Thanks to the flat salary cap for the past few years, and the existence of a hard cap at all for nearly two decades, a lot of NHL rosters look the same. You can’t build super teams, and if you weren’t lucky in the past few years to get a high draft pick to take a true star, you’re left with a lot of grafters. Every team has at least a couple plugs on the bottom two lines or may be the bottom pairings. Maybe they’re fast. Maybe they’re good penalty killers. Maybe they’re good forecheckers. Maybe they’re a bum-slaying d-man, the kind that can push the play against fellow punters but is overmatched when they get out on the ice against the top of an opponent’s roster.
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And then sometimes rosters are filled out by guys who look like they won a contest. The team had to throw a jersey on someone, and this giblet just happened to be in the area. The Edmonton Oilers’ Vincent Desharnais is clearly the worst player in these NHL playoffs (and Brendan Smith has made an appearance for the Devils!), and if he continues on this path and he keeps drugging coaches to get him into the lineup (surely the only way he keeps getting to dress), he may be in the running for worst player of all-time.
Dear reader, I can assure you that whenever you tune into an Edmonton Oilers game this spring, it will be no more than 18 seconds before you can see Desharnais getting walked around at his blue line, or taking a penalty, or committing an unconscionable turnover. His main skill seems to be that he’s 6-foot-6, and there are still far too many coaches who are enchanted by the idea of a crease-clearer, even after watching teams skate around and through their backhoe of a defenseman. But hey, you can store his sticks on the top shelf in the hallway without complaint.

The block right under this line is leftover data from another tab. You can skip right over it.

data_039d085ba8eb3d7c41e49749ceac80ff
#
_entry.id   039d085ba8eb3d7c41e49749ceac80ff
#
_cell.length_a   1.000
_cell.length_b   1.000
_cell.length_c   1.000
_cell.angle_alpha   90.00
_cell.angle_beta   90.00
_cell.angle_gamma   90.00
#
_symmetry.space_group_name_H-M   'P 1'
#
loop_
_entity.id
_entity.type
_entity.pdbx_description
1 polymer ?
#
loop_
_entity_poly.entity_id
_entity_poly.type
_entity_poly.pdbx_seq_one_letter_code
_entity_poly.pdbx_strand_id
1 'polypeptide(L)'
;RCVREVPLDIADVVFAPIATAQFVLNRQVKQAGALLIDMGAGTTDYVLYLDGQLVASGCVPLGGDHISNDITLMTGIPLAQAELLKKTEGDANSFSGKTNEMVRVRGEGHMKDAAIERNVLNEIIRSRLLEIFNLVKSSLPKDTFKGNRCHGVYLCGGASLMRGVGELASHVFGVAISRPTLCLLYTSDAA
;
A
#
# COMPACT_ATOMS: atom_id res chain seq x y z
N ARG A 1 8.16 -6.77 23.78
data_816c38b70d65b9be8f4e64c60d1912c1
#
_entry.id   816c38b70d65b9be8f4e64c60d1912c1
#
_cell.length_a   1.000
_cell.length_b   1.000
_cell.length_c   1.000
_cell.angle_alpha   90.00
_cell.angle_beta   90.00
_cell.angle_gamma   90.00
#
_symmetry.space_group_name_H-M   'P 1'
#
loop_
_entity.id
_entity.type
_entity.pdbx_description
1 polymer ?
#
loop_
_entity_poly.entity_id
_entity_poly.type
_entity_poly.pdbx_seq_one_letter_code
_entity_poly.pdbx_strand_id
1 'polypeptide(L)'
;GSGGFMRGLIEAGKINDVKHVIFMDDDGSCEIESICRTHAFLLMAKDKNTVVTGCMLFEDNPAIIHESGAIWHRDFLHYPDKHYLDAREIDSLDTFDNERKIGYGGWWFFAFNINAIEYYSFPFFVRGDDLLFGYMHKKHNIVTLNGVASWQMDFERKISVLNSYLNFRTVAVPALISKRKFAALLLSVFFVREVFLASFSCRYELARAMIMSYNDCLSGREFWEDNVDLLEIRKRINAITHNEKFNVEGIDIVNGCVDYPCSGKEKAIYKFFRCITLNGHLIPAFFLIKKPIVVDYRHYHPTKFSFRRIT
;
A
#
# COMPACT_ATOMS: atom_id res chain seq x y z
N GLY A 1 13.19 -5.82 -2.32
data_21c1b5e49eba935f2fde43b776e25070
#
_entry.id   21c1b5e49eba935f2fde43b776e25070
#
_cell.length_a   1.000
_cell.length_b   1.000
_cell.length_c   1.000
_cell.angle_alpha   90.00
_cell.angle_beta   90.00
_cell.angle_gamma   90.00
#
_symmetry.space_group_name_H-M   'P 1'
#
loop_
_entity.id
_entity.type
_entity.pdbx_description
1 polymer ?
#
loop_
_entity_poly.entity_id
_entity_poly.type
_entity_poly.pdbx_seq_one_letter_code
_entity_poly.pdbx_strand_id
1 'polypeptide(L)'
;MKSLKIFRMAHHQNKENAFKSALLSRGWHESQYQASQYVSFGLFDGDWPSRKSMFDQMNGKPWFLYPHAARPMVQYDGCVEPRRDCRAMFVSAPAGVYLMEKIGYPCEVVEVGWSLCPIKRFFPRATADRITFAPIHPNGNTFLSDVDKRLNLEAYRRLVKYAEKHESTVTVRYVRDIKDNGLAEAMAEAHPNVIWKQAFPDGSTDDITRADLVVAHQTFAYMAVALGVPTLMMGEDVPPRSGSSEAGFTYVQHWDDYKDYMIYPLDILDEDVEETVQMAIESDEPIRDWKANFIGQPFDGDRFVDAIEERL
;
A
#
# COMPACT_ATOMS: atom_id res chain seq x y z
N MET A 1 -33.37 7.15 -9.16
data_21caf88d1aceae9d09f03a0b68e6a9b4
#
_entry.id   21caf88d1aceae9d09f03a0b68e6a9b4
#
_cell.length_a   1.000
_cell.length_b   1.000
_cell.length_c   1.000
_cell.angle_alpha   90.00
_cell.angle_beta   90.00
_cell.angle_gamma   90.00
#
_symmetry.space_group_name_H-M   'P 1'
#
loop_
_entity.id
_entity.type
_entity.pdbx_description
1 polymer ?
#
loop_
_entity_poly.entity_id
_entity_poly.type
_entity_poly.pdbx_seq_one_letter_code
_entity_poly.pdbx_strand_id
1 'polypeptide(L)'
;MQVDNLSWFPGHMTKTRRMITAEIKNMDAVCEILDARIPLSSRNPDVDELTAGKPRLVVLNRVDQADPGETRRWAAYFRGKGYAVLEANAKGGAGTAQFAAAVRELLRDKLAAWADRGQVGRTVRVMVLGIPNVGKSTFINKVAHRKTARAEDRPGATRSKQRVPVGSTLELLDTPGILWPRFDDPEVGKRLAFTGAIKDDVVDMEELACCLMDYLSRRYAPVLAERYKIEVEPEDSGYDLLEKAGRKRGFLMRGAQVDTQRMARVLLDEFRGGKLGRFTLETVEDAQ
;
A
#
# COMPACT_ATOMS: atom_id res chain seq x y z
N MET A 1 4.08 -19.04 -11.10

Here’s a sampling of Desharnais’s contributions so far. Here he is taking the penalty in Game 1 against the Kings that would cost the Oilers the game, when he showed the same turning speed as a Virgin cruise ship:
Here he is in Game 4 of that series, with the Oilers already down 2-1 in the series and trailing the game 1-0, trying to cut off a cross-ice pass with the same urgency and speed of someone going to get their morning paper combined with the positional awareness of a Deadhead in the parking lot:
And last night, in Game 1 against the Knights, here he is giving away the lead the Oilers had just taken by attempting an outlet pass through Ivan Barbashev’s lower intestine:
I guess there’s a reason to have him around
I suppose there’s a benefit of having players like Desharnais around, in that they make us feel closer to the game and league because surely if he can get into the NHL, all of us were only a couple breaks from doing so ourselves. It is also relatable to watch someone else in their profession thrash around and drown in a setting where they’re clearly overmatched and perhaps even ignorant of the job description. We’ve all been there, probably at the same age as Desharnais. Maybe yours was as an office assistant and all the toner in the copier ended up on your hands and shirt. Maybe it was in the service industry when suddenly you have 14 tables out of nowhere at once and the cooks just went out to get high in the alley. For Desharnais, it’s whenever he’s faced with a forechecker. But we all know that feeling of not being able to find air anywhere at work. It’s relatable. And most of us aren’t Oilers fans.
I guess we should have known. He comes from Laval, which we know is where d-gens in Quebec hail from.
Well, we did say the Pittsburgh Pirates would be interesting…
It’s been a bit of a rude awakening the past two nights for the Pirates in Tampa, as they’ve gotten clocked in two losses to the tune of 12-2 combined. But that hasn’t stopped them from flashing what makes them fun, highlighted by this Ji Hwan Bae grab:
Of course, the very next batter Bae threw the ball away to cost the Bucs a run. But growing pains and such…
Joe Scally weighs in
Finally, as U.S. Soccer hones in on its next coach, it probably won’t put too much stock in what semi-regular squad member Joe Scally has to say. But that doesn’t mean he’s wrong:
This is the crux of international management. A coach doesn’t get much time, he’s dealing with players who play all sorts of systems most of the time with their club teams, the tournaments come when the players are already exhausted. Berhalter has his strengths, which mostly have to do with the culture he creates, but you could see that on the field the team could get pretty stiff when faced with a challenge they didn’t expect. They were looking for patterns in attack far too often instead of going with what was in front of them. Scally’s thoughts come from somewhere, and it’s unlikely he’s going rogue.